One woman’s experiences spirit-hunting across the dark terrain of contemporary America.
Anne Rice biographer and clinical psychologist Ramsland’s previous pursuit of vampire subcultures (documented in Piercing the Darkness, 1998) led her to this latest spooky encounter: a “vampire” dubbed Wraith gave her a possessed ring, which he claimed had belonged to a multiple killer named Christian who himself had been murdered. As in her simultaneously published Cemetery Stories (above), the author follows a circuitous route to meet with other ghost enthusiasts, many of whom become unnerved by the spirit surrounding the killer’s ring. She spends time ghost-hunting at Savannah’s Mercer House, made infamous in Midnight in the Garden of Good and Evil, in New Orleans (“The City That Loves the Dead”), at battle sites like Gettysburg, and at meetings of the International Ghost Hunters Society, which has gained 12,000 members since its 1996 inception and whose founders “offer plenty of merchandise for the well-equipped ghost hunter.” Through the Society’s enthusiasts, Ramsland learns of high-tech ghost-finding equipment like digital cameras (which have replaced infrared photography), although she notes that only some photographers are able to record discrete ghost images, usually “orbs,” occasionally specific forms. Equally puzzling are examples of electronic voice phenomena (EVP), which she records in various “haunted” sites, again via digital technology. Throughout, the author and her fellow believers perceive strange emanations from Christian’s ring, confirming ghost-hunting theory that spirits may fixate upon those who seek them out. The prolific Ramsland is a competent and enthusiastic writer, but her tone remains so high-pitched throughout (“A chill ran up my spine. I could almost feel [ghosts] back there, mouthing silent entreaties”) that it becomes repetitive. And as with Michael W. Cuneo’s superior American Exorcism (p. 841), Ramsland’s sense of drama relative to the hidden parts of American life ultimately overwhelms the relative paucity of hard facts she offers readers.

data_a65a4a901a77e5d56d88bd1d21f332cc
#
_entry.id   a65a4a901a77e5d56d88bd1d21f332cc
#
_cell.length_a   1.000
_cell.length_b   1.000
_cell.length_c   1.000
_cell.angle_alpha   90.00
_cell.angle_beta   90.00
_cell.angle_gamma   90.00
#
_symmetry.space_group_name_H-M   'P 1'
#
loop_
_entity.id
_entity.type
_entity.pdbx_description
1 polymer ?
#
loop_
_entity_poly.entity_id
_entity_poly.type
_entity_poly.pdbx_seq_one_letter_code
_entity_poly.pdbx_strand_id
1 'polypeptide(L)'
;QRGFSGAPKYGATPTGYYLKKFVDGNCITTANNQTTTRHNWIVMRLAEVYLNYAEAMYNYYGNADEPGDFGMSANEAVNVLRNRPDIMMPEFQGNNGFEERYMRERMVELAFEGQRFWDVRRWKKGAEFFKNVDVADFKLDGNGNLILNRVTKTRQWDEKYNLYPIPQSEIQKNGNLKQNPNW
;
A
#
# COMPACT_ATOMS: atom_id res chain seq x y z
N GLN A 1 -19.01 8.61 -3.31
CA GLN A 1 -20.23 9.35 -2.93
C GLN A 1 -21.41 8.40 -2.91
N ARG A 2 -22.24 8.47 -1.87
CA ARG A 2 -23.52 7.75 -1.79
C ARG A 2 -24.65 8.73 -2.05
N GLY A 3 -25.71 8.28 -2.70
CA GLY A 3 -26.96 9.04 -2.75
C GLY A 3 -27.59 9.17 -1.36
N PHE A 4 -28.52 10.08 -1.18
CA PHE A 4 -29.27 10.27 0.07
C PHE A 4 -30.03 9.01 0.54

For believers only—neo-Goths and occult enthusiasts will enjoy this latest midnight mission.